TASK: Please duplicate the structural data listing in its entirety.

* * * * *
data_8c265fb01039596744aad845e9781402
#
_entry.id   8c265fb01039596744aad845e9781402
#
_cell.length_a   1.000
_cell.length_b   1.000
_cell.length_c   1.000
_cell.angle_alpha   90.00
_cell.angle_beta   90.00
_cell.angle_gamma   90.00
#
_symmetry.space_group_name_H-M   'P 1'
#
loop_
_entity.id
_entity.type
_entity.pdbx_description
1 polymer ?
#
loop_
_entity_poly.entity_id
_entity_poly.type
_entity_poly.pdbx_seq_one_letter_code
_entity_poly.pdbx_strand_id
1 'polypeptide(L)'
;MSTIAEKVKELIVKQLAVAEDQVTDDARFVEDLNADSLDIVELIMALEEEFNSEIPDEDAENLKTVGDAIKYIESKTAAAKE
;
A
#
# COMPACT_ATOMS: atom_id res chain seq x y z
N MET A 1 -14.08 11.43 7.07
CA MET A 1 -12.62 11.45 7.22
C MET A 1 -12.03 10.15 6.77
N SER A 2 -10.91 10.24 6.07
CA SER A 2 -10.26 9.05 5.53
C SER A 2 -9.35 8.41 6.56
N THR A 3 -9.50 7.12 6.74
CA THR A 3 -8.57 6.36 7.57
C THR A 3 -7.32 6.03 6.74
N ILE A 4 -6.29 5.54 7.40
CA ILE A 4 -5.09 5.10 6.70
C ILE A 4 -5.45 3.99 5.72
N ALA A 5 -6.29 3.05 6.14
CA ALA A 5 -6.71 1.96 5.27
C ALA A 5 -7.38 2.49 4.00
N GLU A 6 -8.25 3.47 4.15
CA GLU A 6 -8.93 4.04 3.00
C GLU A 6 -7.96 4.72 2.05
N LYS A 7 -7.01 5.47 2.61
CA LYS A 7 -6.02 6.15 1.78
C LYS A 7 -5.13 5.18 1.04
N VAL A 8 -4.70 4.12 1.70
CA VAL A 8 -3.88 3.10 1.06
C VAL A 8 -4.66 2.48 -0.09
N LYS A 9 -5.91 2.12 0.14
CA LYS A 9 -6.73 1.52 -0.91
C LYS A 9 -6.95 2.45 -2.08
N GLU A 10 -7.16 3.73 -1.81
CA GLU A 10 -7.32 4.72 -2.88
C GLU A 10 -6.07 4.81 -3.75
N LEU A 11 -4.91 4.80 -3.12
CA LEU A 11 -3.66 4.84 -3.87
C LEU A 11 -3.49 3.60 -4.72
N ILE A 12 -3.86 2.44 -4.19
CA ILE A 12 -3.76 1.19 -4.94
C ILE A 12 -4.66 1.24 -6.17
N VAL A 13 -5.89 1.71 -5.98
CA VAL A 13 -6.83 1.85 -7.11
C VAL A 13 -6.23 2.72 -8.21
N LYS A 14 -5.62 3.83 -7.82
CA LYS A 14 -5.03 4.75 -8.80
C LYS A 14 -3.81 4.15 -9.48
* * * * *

data_8c265fb01039596744aad845e9781402
#
_entry.id   8c265fb01039596744aad845e9781402
#
_cell.length_a   1.000
_cell.length_b   1.000
_cell.length_c   1.000
_cell.angle_alpha   90.00
_cell.angle_beta   90.00
_cell.angle_gamma   90.00
#
_symmetry.space_group_name_H-M   'P 1'
#
loop_
_entity.id
_entity.type
_entity.pdbx_description
1 polymer ?
#
loop_
_entity_poly.entity_id
_entity_poly.type
_entity_poly.pdbx_seq_one_letter_code
_entity_poly.pdbx_strand_id
1 'polypeptide(L)'
;MSTIAEKVKELIVKQLAVAEDQVTDDARFVEDLNADSLDIVELIMALEEEFNSEIPDEDAENLKTVGDAIKYIESKTAAAKE
;
A
#
# COMPACT_ATOMS: atom_id res chain seq x y z
N MET A 1 -14.08 11.43 7.07
CA MET A 1 -12.62 11.45 7.22
C MET A 1 -12.03 10.15 6.77
N SER A 2 -10.91 10.24 6.07
CA SER A 2 -10.26 9.05 5.53
C SER A 2 -9.35 8.41 6.56
N THR A 3 -9.50 7.12 6.74
CA THR A 3 -8.57 6.36 7.57
C THR A 3 -7.32 6.03 6.74
N ILE A 4 -6.29 5.54 7.40
CA ILE A 4 -5.09 5.10 6.70
C ILE A 4 -5.45 3.99 5.72
N ALA A 5 -6.29 3.05 6.14
CA ALA A 5 -6.71 1.96 5.27
C ALA A 5 -7.38 2.49 4.00
N GLU A 6 -8.25 3.47 4.15
CA GLU A 6 -8.93 4.04 3.00
C GLU A 6 -7.96 4.72 2.05
N LYS A 7 -7.01 5.47 2.61
CA LYS A 7 -6.02 6.15 1.78
C LYS A 7 -5.13 5.18 1.04
N VAL A 8 -4.70 4.12 1.70
CA VAL A 8 -3.88 3.10 1.06
C VAL A 8 -4.66 2.48 -0.09
N LYS A 9 -5.91 2.12 0.14
CA LYS A 9 -6.73 1.52 -0.91
C LYS A 9 -6.95 2.45 -2.08
N GLU A 10 -7.16 3.73 -1.81
CA GLU A 10 -7.32 4.72 -2.88
C GLU A 10 -6.07 4.81 -3.75
N LEU A 11 -4.91 4.80 -3.12
CA LEU A 11 -3.66 4.84 -3.87
C LEU A 11 -3.49 3.60 -4.72
N ILE A 12 -3.86 2.44 -4.19
CA ILE A 12 -3.76 1.19 -4.94
C ILE A 12 -4.66 1.24 -6.17
N VAL A 13 -5.89 1.71 -5.98
CA VAL A 13 -6.83 1.85 -7.11
C VAL A 13 -6.23 2.72 -8.21
N LYS A 14 -5.62 3.83 -7.82
CA LYS A 14 -5.03 4.75 -8.80
C LYS A 14 -3.81 4.15 -9.48